So many people mistake information for knowledge and we are tricked into thinking that an abundance of information will lead us directly to knowledge. This is just not so and may indeed be inversely related. In other words, additional loads of information may be taking away from our total knowledge base (i.e. too much new information overloads our ability to process the information we already have).
As an example, a person may have a question about which retirement plan is best for them. One can go to the Internet and sift though volumes of articles, links and PDF’s trying to find the answer. All of the information one could ever want or need is right there and it’s almost always for free. The problem is: What will they do with any or all of that information? Did they get to all of it? Did they miss anything? Are they any smarter afterward? One may say something like, “This is just too much information.”
The purpose of this debut blog is to make the point that information alone does not make anyone any smarter or able to manage finances any better. It’s the knowledge that can come from an information processing model that can make people smarter and able to manage finances better.
We sometimes hear some folks say something like this, “You know I should tell you that I happen to keep myself very well informed about financial matters.”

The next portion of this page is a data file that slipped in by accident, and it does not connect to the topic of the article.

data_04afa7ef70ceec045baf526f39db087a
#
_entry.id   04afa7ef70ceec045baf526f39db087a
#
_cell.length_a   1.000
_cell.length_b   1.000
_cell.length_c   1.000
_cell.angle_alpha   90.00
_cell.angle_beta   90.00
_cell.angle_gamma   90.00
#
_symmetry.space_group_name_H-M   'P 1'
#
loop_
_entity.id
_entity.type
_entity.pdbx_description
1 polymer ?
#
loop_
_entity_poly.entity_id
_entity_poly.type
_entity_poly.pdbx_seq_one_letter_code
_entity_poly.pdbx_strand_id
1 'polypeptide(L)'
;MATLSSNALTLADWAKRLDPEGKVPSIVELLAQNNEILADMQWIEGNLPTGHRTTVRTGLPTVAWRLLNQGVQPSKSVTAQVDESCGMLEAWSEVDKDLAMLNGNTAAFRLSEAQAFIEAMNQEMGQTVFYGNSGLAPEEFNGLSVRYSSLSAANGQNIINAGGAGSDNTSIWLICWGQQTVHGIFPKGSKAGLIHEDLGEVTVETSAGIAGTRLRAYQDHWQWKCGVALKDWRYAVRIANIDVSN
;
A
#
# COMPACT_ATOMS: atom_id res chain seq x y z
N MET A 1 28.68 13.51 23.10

Being “well informed” is over-rated. Today we have access to almost any piece of information and through the use of technology we can find almost anything we want on the internet. That alone doesn’t make us any smarter or capable as human beings. I think everyone can agree that it is a great use of time to find ways to make all of us smarter and more capable .This is the cornerstone of our mission statement at iScott.net “To help make individuals smarter investors and more capable at handling the most important financial decisions of their lives.”
Taking the above example of the person who stays well informed, I would ask what kind of competitive advantage that person can have by keeping well informed? Assuming everyone has access to the Internet and can find Google, doesn’t everyone have the same access to information? Doesn’t that information cost $0.00? Isn’t the information we search for on the Internet free? If it’s free then can it (like the definition of free) be described as costing nothing? The biggest gap, in our view, between information and knowledge is the “experience gap”. In other word, we won’t “know” until we “do.”
Remember, we’re living in the information age, not the knowledge age.
D. Scott Bloom, CFP®